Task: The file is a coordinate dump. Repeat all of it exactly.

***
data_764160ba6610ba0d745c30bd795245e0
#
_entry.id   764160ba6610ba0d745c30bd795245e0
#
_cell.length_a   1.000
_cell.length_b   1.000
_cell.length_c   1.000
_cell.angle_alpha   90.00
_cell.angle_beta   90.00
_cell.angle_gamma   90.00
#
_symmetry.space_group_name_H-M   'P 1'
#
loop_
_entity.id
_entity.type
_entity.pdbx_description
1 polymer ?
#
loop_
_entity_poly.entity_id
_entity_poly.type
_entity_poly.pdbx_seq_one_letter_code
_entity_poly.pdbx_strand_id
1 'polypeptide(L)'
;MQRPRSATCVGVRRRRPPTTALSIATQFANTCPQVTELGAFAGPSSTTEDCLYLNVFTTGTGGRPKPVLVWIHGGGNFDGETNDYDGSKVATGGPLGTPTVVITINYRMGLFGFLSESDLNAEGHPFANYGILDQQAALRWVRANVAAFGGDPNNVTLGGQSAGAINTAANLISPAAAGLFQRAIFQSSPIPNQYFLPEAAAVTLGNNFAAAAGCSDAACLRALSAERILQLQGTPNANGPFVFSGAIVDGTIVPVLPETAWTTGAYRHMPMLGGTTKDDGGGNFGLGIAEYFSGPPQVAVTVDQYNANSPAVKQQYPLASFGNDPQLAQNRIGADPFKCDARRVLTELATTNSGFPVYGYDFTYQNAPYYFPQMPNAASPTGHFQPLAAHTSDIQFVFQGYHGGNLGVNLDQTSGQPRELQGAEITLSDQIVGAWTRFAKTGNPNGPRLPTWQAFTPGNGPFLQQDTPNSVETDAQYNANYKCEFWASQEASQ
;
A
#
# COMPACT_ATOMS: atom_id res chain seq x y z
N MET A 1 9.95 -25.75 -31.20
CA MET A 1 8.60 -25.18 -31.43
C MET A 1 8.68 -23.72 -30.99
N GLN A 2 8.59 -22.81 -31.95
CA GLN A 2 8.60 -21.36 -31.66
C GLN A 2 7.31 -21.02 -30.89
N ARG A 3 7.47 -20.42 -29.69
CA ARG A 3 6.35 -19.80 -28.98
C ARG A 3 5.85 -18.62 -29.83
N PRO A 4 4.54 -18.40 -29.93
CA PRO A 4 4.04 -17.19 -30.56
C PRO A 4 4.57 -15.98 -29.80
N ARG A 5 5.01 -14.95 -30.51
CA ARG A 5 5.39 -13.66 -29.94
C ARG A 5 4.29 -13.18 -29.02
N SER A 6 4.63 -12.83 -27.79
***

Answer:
data_764160ba6610ba0d745c30bd795245e0
#
_entry.id   764160ba6610ba0d745c30bd795245e0
#
_cell.length_a   1.000
_cell.length_b   1.000
_cell.length_c   1.000
_cell.angle_alpha   90.00
_cell.angle_beta   90.00
_cell.angle_gamma   90.00
#
_symmetry.space_group_name_H-M   'P 1'
#
loop_
_entity.id
_entity.type
_entity.pdbx_description
1 polymer ?
#
loop_
_entity_poly.entity_id
_entity_poly.type
_entity_poly.pdbx_seq_one_letter_code
_entity_poly.pdbx_strand_id
1 'polypeptide(L)'
;MQRPRSATCVGVRRRRPPTTALSIATQFANTCPQVTELGAFAGPSSTTEDCLYLNVFTTGTGGRPKPVLVWIHGGGNFDGETNDYDGSKVATGGPLGTPTVVITINYRMGLFGFLSESDLNAEGHPFANYGILDQQAALRWVRANVAAFGGDPNNVTLGGQSAGAINTAANLISPAAAGLFQRAIFQSSPIPNQYFLPEAAAVTLGNNFAAAAGCSDAACLRALSAERILQLQGTPNANGPFVFSGAIVDGTIVPVLPETAWTTGAYRHMPMLGGTTKDDGGGNFGLGIAEYFSGPPQVAVTVDQYNANSPAVKQQYPLASFGNDPQLAQNRIGADPFKCDARRVLTELATTNSGFPVYGYDFTYQNAPYYFPQMPNAASPTGHFQPLAAHTSDIQFVFQGYHGGNLGVNLDQTSGQPRELQGAEITLSDQIVGAWTRFAKTGNPNGPRLPTWQAFTPGNGPFLQQDTPNSVETDAQYNANYKCEFWASQEASQ
;
A
#
# COMPACT_ATOMS: atom_id res chain seq x y z
N MET A 1 9.95 -25.75 -31.20
CA MET A 1 8.60 -25.18 -31.43
C MET A 1 8.68 -23.72 -30.99
N GLN A 2 8.59 -22.81 -31.95
CA GLN A 2 8.60 -21.36 -31.66
C GLN A 2 7.31 -21.02 -30.89
N ARG A 3 7.47 -20.42 -29.69
CA ARG A 3 6.35 -19.80 -28.98
C ARG A 3 5.85 -18.62 -29.83
N PRO A 4 4.54 -18.40 -29.93
CA PRO A 4 4.04 -17.19 -30.56
C PRO A 4 4.57 -15.98 -29.80
N ARG A 5 5.01 -14.95 -30.51
CA ARG A 5 5.39 -13.66 -29.94
C ARG A 5 4.29 -13.18 -29.02
N SER A 6 4.63 -12.83 -27.79